Though it never cultivated the same amount of buzz or fandom as the Dragon Age or Elder Scrolls series, 2007’s The Witcher received critical acclaim and is still one of the better PC fantasy RPGs around. It centers around Geralt and his extraordinary abilities as a witcher, slaying monsters and other high profile targets while traveling through a fantasy realm. So when CD Projekt announced a sequel, fans everywhere watched its development anxiously to see how it would measure up to the original. Cut to 2011, and fans got their answer. The Witcher 2: Assassins of Kings is not only better than the original, it rivals some of the best in the genre…
At the start of the first game, Geralt suffers from memory loss, but gradually learns about his history as a witcher. He finds that people in the world he travels through recognize him from before even though he does not recognize them. Because of this, the gameplay dynamic involves defining complicated relationships within a world already sprawling with political intrigue.
Without giving too much of the plot away (the game is too good to ruin the plot for you), The Witcher 2 picks up pretty much right where the first game left off. While the first game was fairly linear in nature, there now are multiple plot lines in place that lead to multiple endings. In all of them, mysterious assassins play a large part and discovering more about your own identity is a key plot point as well. However, after playing through the large sections of the game I went back to the beginning and made some significantly different choices, only to find out that there were major consequences. I didn’t just receive different items or different quests, I actually felt like being inside a living and breathing universe where choices have rational consequences. It’s part of why The Witcher 2’s story development really shines.
As an example, you have an opportunity to kill a character early on in the game which then makes the escape that follows an andrenaline-filled endeavor. Talking him down, however, results in him joining forces with you later on in the game and not having to escape post-assassination. The game is packed with story branches like this, ranging from the very obvious to the extremely subtle. You’re hardly ever presented with an obvious A and B option, and in the above example you might not even realize you have other options than going for the kill. However, because the game is structered this way you might very well find yourself playing through another 20-30 hour experience a second or third time just to find out “what else might have happened”, and that’s a rare quality in a story-driven game.
I can not sing The Witcher 2’s praises enough when it comes to the story line, but what about gameplay? The game plays like a fairly standard action-oriented RPG, where you do battle with monsters and humans. The most effective way to defeat these foes is to use a silver sword against monsters and a steel one against humans (and here I was thinking the silver thing just applied to vampires), combining your expertise with the sword with your prowess in magic. The combat dynamic is further enhanced by the opportunity to build traps, develop your character and mix and use potions. Swordplay has changed since the first game though, since you now click the mouse for every sword blow.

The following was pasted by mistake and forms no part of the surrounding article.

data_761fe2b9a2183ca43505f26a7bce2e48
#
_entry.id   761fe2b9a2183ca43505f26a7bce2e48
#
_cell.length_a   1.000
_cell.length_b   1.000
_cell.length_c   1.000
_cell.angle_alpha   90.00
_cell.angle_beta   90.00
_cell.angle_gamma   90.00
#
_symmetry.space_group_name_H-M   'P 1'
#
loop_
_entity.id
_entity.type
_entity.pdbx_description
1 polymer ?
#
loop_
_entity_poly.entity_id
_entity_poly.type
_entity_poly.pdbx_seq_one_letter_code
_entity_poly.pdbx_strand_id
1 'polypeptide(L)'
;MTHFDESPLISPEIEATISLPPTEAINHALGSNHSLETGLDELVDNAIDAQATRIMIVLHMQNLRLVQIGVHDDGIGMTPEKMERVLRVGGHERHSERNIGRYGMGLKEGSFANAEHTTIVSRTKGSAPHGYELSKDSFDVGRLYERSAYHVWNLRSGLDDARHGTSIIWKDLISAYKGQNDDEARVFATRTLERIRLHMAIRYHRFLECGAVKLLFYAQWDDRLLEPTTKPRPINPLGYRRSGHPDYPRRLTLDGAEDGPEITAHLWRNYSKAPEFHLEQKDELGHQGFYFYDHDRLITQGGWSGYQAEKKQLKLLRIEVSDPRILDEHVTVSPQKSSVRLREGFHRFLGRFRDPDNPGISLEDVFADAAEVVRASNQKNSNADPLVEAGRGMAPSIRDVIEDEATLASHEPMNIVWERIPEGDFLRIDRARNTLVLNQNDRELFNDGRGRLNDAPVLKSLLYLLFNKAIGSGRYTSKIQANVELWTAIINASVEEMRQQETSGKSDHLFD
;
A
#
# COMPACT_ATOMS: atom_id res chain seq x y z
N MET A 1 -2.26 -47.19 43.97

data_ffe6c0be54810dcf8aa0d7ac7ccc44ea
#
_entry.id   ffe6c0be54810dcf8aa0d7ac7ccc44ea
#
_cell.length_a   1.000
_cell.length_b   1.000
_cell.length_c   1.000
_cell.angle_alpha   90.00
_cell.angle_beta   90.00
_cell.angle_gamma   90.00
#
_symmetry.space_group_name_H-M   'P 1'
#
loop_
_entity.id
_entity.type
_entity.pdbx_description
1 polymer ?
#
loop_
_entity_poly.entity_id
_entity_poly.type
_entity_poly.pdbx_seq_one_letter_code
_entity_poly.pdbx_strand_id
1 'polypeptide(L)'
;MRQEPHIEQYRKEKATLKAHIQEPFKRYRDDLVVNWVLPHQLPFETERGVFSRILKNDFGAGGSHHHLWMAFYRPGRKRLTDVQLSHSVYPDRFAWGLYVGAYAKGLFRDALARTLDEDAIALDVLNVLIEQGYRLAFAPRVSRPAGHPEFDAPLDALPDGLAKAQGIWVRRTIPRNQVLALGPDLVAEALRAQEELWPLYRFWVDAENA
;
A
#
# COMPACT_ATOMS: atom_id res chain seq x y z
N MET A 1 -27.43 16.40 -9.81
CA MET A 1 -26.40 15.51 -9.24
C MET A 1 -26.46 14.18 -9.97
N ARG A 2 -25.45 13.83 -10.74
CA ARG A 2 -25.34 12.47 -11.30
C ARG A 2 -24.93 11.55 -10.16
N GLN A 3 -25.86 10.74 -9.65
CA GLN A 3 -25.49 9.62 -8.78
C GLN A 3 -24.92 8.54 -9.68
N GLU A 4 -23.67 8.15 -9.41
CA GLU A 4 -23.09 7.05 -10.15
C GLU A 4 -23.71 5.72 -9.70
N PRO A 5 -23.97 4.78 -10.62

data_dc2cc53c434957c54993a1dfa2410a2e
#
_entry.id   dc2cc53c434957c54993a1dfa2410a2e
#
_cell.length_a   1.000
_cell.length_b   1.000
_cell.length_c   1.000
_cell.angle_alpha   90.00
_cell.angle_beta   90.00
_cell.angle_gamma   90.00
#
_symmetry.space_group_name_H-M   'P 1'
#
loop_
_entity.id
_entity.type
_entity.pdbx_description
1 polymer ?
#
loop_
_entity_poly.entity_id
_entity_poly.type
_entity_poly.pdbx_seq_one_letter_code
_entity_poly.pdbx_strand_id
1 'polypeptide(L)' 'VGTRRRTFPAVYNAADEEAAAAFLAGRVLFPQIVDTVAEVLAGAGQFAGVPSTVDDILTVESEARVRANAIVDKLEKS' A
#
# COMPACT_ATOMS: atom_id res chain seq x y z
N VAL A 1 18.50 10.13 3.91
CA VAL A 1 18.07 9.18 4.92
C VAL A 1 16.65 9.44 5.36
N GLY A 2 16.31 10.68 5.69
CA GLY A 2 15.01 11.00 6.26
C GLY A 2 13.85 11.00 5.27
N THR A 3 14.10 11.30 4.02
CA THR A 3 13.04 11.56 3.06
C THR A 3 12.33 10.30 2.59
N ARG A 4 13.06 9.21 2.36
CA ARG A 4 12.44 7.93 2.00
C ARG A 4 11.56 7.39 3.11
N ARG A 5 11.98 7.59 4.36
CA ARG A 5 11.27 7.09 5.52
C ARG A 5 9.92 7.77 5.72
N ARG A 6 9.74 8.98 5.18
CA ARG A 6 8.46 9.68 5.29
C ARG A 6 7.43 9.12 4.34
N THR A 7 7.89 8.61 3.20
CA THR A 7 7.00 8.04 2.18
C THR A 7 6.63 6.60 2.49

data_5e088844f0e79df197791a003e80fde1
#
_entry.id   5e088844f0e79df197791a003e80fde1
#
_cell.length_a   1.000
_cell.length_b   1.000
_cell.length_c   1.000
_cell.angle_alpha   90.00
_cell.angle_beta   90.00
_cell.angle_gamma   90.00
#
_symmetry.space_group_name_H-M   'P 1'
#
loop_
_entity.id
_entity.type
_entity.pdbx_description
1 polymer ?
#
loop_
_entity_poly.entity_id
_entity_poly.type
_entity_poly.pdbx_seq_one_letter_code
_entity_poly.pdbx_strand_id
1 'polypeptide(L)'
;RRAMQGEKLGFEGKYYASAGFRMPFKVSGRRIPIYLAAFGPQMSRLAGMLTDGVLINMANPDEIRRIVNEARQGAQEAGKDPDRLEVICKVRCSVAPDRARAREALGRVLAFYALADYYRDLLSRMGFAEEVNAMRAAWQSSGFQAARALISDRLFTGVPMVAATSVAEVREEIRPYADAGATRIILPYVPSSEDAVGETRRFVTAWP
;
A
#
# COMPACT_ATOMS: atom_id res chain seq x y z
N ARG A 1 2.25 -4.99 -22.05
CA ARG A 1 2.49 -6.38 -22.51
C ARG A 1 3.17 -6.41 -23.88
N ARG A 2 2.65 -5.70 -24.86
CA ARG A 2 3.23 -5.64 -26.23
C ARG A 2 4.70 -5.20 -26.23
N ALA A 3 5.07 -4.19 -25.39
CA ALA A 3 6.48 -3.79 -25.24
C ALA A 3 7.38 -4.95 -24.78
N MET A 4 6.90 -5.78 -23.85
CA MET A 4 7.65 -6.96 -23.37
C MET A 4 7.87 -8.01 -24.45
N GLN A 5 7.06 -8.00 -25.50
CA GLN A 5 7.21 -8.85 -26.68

My biggest gripe with the game, however, is that very same combat system. It can feel unbalanced at times, with odds that are impossible to overcome one moment and a complete joke of a fight the next. Though easy battles work well in propelling the story forward, it gives you a false sense of security and makes those overwhelming fights more frustrating than anything. Don’t let this deter you though, because the rest of the game more than makes up for it.
The Witcher 2: Assassins of Kings features beautiful graphics and artwork. The backdrops, characters and scenery do a perfect job of painting a picture that makes this fantasy story not just immersive, but almost believable. Everything in terms of presentation is spot on, from the visuals right down to the voice acting and the music. I still haven’t played the Dragon Age games, but it’s amazing to see how far fantasy RPGs have come since the days of Diablo 2. All this splendor can come at a price though, since this game demands a powerful pc system to be played at its highest levels of detail. However, even at more modest settings (my video card barely meets the minimal requirements) the game still manages to shine, as evidenced by my fondness of the title.
Also scheduled to be released for console systems later on, be sure to check out The Witcher 2 if you’re a fan of fantasy role playing games. This is a game genre fans can’t afford to miss, and manages to improve over an original game that was already more than impressive. Highly recommended.
Case: Fractal Design R3 Define
Power supply: 650W
CPU: Core 2 Duo E8500
Video card: 8800 GT
OS: Windows XP